Caring for those who serve
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Caring for those who serve

Coming to Franklin Lakes next month: A chance to dance for Israeli veterans.

Zahal Shalom, a local grass-roots organization that brings disabled Israeli soldiers to America for two weeks for rest, recreation, and recognition, will be hosting a fundraiser on Dec. 10 featuring a D.J. and live music, both Israeli and American.

“Every dollar we raise can bring more soldiers,” says Sigal Ron, organizer of the event.

Ron has been involved with the organization for several years. She heard about it through friends at her congregation, Temple Israel JCC in Ridgewood. As a native Israeli – although her parents came to America before it was time for her army service – she helps translate for the Israelis Zahal Shalom brings over every May. This coming year will be the 20th cohort.

Hebrew is not a requirement to serve as a host family for the Israeli visitors, although some need first-floor accommodations, depending on the severity of their injuries.

“It’s a very great experience” for the visiting veterans, says Ron. “It’s very emotional.

“For a lot of them, it’s their first time in the United States. The program is so intense. They take them to the city, they tour, they see a Broadway show. For a couple of days, they go to Washington. They visit the Holocaust Museum. It’s a very intense and enjoyable experience for them.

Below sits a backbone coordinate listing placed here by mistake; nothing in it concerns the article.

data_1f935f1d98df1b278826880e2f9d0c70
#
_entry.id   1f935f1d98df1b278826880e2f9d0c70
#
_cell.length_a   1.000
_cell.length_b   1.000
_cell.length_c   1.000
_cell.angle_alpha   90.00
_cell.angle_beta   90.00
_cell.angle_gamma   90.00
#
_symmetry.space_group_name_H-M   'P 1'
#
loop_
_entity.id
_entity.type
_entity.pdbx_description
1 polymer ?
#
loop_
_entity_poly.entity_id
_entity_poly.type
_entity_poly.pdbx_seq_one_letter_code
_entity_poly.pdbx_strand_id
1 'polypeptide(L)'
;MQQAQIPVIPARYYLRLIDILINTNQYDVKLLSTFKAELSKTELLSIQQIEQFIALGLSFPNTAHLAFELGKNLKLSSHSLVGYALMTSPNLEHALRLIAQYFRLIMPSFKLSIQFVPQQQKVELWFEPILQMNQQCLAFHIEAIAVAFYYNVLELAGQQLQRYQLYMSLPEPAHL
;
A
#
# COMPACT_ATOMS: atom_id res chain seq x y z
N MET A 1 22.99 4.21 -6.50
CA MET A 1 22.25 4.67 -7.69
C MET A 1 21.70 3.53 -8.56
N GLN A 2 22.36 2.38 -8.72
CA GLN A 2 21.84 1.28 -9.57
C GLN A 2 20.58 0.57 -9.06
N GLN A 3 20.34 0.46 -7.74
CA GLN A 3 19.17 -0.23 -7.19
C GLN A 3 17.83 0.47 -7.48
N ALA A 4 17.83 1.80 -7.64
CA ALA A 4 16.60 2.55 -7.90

“A lot become very attached. We stay in touch on Facebook,” she says.

Both the band and the D.J. are donating their services for the event. Ron will be baking desserts. It is estimated that it costs $3,500-$4,000 to bring over a soldier.

Yossi Mizrahi of Foster Village Kosher Delicatessen has contributed food to other Zahal Shalom events, although he is not directly involved with the December event, which features finger food, wine and beer, and dessert.

Mizrahi’s commitment to helping Israeli soldiers is visceral. He spent three and a half years in the Israeli Defense Forces, six months in the Yom Kippur War, serving in the elite Golani brigade.

“I have brothers who were in the army, a brother who was in a fighting group that got injured. Luck and God saved him. I’m really a believer and also very grateful that he’s alive. They got a direct hit on their armored vehicle, a direct RPG. Three people got killed. He was lucky to be alive.

“I lost friends in the army.”

So when he found out that he could help injured Israeli veterans through Zahal Shalom, he became a “passionate” supporter of the group.

He has hosted five soldiers over the years. Last year, he accompanied the group to Washington.

“In the big picture, you need funds to bring them here. After the funds are in, we need host families and buddy families,” he says.

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